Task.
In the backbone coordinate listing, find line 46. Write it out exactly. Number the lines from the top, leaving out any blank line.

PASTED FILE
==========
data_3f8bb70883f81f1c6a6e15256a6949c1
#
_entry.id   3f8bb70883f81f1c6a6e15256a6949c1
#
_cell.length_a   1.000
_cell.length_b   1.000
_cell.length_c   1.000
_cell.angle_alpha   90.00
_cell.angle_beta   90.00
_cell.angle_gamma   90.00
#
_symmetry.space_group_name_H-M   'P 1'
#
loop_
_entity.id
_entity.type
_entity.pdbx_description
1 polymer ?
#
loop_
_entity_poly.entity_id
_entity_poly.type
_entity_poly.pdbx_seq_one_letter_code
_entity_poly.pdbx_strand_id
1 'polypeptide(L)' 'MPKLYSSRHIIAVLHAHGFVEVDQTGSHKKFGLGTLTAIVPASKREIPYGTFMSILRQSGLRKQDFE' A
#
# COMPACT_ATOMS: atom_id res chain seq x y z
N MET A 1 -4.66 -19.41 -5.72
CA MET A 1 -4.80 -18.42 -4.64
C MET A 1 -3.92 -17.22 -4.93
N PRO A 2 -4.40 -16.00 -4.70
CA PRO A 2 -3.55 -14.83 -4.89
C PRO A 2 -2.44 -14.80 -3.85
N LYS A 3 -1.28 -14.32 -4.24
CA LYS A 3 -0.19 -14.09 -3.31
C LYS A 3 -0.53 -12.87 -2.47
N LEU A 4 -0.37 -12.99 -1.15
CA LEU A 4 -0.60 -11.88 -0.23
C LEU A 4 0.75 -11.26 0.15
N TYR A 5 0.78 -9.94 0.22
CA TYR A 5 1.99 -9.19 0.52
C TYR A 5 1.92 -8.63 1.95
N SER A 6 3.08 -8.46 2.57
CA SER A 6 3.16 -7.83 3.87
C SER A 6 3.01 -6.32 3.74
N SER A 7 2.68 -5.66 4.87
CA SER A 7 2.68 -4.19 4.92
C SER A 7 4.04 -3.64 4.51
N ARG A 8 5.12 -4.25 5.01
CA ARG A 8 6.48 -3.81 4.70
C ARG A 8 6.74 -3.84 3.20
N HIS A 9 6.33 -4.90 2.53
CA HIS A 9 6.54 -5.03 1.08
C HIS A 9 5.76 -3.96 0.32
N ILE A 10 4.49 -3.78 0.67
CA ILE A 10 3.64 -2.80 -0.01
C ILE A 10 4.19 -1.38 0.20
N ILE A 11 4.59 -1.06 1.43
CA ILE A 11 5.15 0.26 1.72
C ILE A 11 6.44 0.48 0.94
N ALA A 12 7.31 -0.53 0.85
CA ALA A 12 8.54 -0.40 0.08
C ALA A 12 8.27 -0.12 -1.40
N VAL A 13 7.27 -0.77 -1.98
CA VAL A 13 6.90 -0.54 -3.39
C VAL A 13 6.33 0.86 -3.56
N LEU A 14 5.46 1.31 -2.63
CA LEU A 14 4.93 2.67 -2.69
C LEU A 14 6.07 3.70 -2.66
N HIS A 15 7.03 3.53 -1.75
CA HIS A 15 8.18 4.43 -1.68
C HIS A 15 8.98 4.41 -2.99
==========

N SER A 7 2.68 -5.66 4.87